A Shrubland Lover Lives Here

June 18, 2012

 On first moving to West Marin, I came to fervently believe that the Bolinas Mesa isn’t meant to be filled with non-natives like eucalyptus, Chiapas oak, Monterey Pine, Scotch broom, Harding grass, and fennel.  Not many agreed with me at the time, but those that did also felt passionately that coastal scrub and maritime chaparral deserved a place here.

We became advocates for living with shrublands, an unassuming habitat made up of evergreen shrubs and herbs.    Chaparral and scrub plants are the right tools for the job in many difficult landscaping situations, preventing erosion on steep slopes where trees might be undesirable, and presenting the right timing of blossom, berry, and seed for local wild-life.

As a coastal scrub gardener for 30 years at the southern end of the Point Reyes National Seashore, I’ve watched shrubland plants grow from babies to grandparents.  Inspired by the possibilities present in the shrublands of the Point Reyes National Seashore, I continually expand the garden’s plant palette, like someone reading a book with a dictionary open on their lap.  The more I add, the more it seems like an evolving version of Paradise: coyote bush, California sagebrush, monkeyflower, sword fern,  shrub lupine, variegated lupine, annual lupine.  

A nut crop from California hazel, an auspicious huckleberry season, these are reasons for celebration.  Pacific wax myrtle, blueblossom, coffeeberry, silktassel, hazel, currant.  Poppy, reedgrass, fescue, Hairy honeysuckle, blue elderberry and red, ruby chalice clarkia.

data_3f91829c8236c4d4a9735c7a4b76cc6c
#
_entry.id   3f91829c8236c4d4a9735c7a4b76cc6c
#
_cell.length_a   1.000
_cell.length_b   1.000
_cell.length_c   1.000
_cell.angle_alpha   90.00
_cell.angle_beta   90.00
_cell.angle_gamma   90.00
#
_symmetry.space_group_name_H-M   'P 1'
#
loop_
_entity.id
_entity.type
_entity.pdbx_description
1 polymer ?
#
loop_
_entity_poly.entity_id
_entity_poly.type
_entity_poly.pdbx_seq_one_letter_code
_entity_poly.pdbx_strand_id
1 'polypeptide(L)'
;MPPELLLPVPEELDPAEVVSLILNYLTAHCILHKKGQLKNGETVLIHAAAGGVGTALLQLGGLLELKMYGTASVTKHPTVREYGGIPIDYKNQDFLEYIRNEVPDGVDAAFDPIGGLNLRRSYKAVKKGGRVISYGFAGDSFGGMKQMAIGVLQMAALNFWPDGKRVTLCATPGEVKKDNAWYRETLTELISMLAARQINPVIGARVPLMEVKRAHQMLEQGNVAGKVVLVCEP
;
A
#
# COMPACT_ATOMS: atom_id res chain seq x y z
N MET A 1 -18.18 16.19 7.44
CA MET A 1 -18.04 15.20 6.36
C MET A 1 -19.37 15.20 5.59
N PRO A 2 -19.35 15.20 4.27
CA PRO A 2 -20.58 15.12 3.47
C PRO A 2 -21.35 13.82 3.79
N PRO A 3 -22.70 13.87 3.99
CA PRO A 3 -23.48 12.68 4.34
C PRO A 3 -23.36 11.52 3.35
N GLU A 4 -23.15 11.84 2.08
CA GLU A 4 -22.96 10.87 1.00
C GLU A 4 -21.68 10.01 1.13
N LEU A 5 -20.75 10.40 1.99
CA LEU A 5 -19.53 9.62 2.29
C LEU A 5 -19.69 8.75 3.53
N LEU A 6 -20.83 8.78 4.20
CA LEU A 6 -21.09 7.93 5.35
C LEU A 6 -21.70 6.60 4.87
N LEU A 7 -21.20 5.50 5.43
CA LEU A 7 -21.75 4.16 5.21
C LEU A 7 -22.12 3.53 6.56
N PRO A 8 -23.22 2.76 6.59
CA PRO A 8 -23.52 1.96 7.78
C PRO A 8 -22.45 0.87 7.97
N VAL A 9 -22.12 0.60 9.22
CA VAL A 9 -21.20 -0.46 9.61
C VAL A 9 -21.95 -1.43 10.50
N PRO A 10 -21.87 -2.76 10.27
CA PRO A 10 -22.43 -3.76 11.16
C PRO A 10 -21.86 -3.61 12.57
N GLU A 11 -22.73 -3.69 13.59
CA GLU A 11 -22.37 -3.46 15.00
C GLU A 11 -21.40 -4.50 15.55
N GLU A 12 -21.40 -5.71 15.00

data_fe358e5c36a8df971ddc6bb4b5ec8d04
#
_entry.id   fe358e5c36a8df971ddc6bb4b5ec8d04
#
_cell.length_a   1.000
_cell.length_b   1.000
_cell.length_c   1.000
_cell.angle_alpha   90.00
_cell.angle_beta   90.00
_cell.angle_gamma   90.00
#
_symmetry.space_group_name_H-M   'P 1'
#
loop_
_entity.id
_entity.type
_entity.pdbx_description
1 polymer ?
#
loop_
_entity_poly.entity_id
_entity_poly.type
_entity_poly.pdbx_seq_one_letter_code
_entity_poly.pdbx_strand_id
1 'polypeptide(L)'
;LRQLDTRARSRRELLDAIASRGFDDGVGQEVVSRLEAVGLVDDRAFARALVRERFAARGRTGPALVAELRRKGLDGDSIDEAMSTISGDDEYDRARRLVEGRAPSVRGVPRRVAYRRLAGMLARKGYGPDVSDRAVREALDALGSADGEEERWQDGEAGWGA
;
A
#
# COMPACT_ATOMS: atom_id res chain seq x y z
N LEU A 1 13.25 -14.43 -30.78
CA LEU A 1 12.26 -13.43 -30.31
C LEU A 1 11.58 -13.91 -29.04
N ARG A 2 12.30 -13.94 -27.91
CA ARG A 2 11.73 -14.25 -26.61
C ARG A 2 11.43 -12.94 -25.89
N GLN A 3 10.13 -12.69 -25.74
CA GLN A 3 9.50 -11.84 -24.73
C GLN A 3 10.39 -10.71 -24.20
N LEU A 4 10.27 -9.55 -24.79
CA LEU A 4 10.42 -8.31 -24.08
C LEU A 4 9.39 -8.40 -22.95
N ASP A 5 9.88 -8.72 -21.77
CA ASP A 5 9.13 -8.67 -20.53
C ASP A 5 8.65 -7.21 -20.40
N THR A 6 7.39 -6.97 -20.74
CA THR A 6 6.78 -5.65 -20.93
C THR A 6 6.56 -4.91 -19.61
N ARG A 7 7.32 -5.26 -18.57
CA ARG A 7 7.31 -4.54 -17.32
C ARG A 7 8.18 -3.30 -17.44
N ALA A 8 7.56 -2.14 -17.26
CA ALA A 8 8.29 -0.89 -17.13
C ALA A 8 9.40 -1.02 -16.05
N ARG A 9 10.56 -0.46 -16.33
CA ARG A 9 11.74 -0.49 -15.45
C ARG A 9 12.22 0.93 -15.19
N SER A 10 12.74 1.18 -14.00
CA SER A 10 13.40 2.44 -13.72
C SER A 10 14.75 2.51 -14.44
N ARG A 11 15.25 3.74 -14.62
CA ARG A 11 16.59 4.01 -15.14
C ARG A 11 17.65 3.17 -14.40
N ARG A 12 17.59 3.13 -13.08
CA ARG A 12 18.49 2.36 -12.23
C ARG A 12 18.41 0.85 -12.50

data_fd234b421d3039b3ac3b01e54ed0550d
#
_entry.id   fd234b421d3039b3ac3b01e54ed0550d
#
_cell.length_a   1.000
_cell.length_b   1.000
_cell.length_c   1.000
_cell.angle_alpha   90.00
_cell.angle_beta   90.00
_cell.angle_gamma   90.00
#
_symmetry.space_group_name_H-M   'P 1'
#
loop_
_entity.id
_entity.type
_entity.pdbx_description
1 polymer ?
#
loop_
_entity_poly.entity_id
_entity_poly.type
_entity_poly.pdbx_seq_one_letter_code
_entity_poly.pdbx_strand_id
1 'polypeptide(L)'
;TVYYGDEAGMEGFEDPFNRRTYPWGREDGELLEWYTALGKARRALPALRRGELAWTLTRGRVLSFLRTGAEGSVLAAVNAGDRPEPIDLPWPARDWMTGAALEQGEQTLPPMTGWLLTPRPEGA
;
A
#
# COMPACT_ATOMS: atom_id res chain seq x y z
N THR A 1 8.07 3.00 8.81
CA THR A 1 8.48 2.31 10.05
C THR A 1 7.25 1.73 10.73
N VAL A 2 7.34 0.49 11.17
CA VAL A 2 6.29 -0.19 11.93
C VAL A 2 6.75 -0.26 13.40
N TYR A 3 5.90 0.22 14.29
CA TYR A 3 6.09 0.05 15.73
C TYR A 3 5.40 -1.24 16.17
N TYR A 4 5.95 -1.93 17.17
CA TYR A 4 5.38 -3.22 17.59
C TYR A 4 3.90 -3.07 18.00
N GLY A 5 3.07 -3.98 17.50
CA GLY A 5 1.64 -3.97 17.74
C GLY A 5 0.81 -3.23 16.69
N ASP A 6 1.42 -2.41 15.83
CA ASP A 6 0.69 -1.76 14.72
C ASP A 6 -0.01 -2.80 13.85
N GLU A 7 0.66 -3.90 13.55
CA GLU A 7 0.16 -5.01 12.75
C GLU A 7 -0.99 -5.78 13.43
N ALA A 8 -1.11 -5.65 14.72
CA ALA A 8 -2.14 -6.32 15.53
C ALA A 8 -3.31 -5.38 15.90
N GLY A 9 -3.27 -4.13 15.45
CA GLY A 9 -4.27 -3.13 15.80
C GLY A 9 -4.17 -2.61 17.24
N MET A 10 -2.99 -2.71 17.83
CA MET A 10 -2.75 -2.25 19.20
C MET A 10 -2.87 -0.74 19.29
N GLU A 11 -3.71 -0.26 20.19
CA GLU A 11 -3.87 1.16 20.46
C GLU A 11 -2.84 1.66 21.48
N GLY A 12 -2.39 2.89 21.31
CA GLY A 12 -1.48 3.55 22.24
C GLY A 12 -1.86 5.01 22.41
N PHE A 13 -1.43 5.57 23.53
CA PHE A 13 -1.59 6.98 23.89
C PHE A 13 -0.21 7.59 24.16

At a recent workshop here, coyote bush, that mainstay of coastal scrub, came in for its usual share of admiration: “Can that be coyote bush?  It looks so good.” Its evergreen ability to form cozy and private garden “rooms” was appreciated, as well as its capacity to set off other plants.  How surprised I was in my early days of growing coyote bush, when in the fall, its modest flowers became the focus of intense butterfly and insect activity, followed by silky silver tufts floating through the air.

I wasn’t expecting this delicate loveliness from this species, sometimes called “tickbush.” Nor was I expecting the handsomeness, ease of care, and rich variability of all of these shrubs.

Equally unexpected were the many advantages of a shrubland garden: reduced tree maintenance bills, disaster-free storms, protection for dozens of bird species, less weeding, and such a full complement of insects that ecological balance is effortlessly achieved.

Another bonus is the deep connection I feel to the wild shrublands, as I bring my garden-based knowledge to their understanding, and field memories of the wild back to my garden.

Sometimes I fantasize about giving wildland coastal scrub some of the same care and attention my backyard shrubland gets. The shrublands are sensitive indicators of all of a site’s attributes, including what went before – its land history. If, someday, researchers try to understand the land history in my garden, perhaps they’ll call it  “habitat restoration garden scrub.” or “scrub restoration scrub, “ They’ll deduce correctly that a shrubland-lover once lived here.

About the Author

Judith Larner Lowry is the proprietor of Larner Seeds, specializing in California native plant seeds. She is also the award-winning author of articles and several books, including The Landscaping Ideas of Jays (UC Press, 2007).